MonthJuly 2007

Why is nmblookup the kiss of death for OSX?

I’ve written before about how my machine dies from time to time – it becomes unresponsive, can’t open new Terminal windows, can’t quit some applications, can’t login as anything. Basically, it’s the big kahuna, the Dementor’s Kiss for any work I have underway.

After a number of episodes of this (which comes around every week or so at present) I’ve found what is at least a symptom: the process nmblookup appears in the process list. Once that’s there, abandon all hope ye who would like to press Enter here. You’ll never recover the machine: all lookups fail, and many processes such as Microsoft Word, iCal and Mail won’t exit gracefully – they seem to be doing some sort of lookup before they quit which, of course, can’t be resolved, so they just hang forever.

Sometimes, I do catch lookupd (which is the daemon that does name server lookups, eg for when it’s given up. You can kill it and it will restart automatically; no problem. But as I say, if the machine is hanging (typical problem: browser unresponsive in Activity Monitor) and you find that nmblookup is running, you’re toast, and so is any unsaved work.

In the latest episode, I’d not done anything. In fact I’d been away from my machine, which was still happily connected to the office (Appleshare) network.

Can anyone explain why, and what the hell nmblookup is meant to do, and why it would be appearing in this situation, while I reboot my machine?

Update: from around the web: this Macfixit thread suggests it might be

related to some sort of race condition between lookupd and crashreporter.


..And then some more reading of the same thread suggests it’s due to a bug in crashreporterd.

..And there’s this Stepwise piece which says “We’re reported the bug to Apple, and they plan to release a bug fix before the next release of the OS.” Hope you weren’t holding your breath – that was May 1999.

Stop the continuity announcers before they.. announce again

What is it with the new breed of continuity announcers on TV? Once upon a time they were happy to tell you what the next programme coming up was, or when the next episode of whatever you’d been watching would be coming on. And they’d wear formal clothes if they had to be on screen.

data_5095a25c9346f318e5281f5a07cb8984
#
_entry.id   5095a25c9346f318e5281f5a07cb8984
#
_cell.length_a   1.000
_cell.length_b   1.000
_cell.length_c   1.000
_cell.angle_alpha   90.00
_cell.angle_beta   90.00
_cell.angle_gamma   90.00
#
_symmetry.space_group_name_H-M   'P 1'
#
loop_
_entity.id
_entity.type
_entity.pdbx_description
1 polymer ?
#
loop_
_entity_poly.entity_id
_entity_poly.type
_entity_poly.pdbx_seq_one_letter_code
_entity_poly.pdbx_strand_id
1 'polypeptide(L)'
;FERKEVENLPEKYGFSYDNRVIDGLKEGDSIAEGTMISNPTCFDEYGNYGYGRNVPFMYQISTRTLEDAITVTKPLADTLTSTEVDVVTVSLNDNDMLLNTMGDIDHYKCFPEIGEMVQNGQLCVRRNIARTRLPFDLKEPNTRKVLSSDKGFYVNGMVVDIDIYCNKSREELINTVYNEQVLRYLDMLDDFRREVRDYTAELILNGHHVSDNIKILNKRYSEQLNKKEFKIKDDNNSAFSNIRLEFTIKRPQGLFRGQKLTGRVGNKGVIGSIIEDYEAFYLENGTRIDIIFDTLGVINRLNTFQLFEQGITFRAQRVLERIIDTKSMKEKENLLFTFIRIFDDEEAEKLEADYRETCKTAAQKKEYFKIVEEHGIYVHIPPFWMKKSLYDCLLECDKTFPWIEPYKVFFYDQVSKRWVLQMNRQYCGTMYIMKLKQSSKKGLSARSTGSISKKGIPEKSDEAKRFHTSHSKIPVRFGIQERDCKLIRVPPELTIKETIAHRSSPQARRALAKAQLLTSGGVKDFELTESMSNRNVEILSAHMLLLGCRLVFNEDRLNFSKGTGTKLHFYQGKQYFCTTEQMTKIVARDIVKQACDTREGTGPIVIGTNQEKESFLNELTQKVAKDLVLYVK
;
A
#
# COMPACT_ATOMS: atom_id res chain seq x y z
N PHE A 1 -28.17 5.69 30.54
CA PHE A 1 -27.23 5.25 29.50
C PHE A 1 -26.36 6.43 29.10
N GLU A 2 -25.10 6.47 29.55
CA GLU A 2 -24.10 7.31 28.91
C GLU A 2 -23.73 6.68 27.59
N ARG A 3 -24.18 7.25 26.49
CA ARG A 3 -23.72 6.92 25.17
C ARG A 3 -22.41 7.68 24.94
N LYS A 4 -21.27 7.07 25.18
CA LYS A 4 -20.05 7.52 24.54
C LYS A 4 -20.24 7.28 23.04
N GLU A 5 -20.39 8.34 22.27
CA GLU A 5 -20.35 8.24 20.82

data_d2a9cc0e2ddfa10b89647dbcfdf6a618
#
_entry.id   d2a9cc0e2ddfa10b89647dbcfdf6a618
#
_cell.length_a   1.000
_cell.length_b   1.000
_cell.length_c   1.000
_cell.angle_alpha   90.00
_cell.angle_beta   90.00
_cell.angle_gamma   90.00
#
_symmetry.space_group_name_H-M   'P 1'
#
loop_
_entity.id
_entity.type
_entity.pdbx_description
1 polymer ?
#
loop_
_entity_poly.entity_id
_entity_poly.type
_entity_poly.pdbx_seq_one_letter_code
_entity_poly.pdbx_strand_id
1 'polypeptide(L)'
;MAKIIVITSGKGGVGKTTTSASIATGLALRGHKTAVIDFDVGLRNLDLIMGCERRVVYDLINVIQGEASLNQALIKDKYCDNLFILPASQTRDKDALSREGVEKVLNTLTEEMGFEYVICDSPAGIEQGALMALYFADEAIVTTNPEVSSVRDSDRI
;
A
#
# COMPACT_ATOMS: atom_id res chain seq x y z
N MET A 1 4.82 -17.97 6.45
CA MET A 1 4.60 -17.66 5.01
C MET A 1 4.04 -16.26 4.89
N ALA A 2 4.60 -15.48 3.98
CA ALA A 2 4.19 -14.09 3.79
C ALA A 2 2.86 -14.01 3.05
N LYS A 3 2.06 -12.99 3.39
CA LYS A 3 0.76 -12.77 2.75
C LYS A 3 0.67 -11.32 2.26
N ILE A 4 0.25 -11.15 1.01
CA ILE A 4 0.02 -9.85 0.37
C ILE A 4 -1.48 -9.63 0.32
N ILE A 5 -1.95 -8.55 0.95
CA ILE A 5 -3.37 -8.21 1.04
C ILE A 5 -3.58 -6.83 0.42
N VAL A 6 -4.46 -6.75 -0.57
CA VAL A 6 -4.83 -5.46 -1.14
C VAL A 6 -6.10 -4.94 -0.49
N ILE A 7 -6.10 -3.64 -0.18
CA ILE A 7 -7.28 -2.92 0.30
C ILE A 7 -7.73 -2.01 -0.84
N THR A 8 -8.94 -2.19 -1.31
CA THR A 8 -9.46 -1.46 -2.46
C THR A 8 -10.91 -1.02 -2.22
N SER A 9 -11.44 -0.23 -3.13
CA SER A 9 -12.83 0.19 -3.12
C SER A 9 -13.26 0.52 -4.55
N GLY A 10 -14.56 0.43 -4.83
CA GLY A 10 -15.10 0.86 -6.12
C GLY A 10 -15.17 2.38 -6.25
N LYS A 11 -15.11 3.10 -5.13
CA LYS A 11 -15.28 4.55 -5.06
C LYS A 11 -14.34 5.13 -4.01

Now, though, they seem to think that they’re right there in the living room with you and that you want to know what they think. So the soap episode ends with someone crying – for she might be pregnant. Or not. It’s carefully done so you don’t know. Cliffhanger, don’tyaknow.

“Ooh, tears of sadness, or tears of joy?” wonders the continuity announcer. Yes, we know. It’s flipping annoying. And nothing seems to put them off. (Will this? Could it? Please?) It’s worst on Channel 4 and ITV especially – I haven’t really noticed it on the BBC. (Perhaps there are guidelines that prevent them making personal comments. If so, thank God.)

Stop this attempting to inject personality stuff. We don’t care who the people are announcing the things. Only that they don’t sound like drunks, get it right, and don’t flipping well give us their opinion when we didn’t invite them in. They’re only there on sufferance. If we had stereo and could tune them out, what chance would there be that we’d just turn it over to the channel without their blabbing?

(Thanks by the way to from whom I’ve sourced the photo. The original post – about continuity announcements – is pretty interesting too. There was some rubbish stuff then…)

Which mobile operator should I go – or should I stay – with?

Look, here I am, about to be unencumbered by my contract with Orange, which is coming to the end of its 18-month run. I don’t spend a lot per month – about £15 on contract, which usually comes out to double that. I rang Orange the other day to find out what I could get, and they offered – on a one-time offer only, for the duration of that phone call only (yeah, nice try on the corner-the-customer negotiation, guys) a deal for £12.50 per month which would give me a huge number of talktime minutes and 100 texts free. Plus free calls to landlines. “At evenings and weekends,” the guy said, though I had to remind him of the latter when he was summing up the list at the end of the call.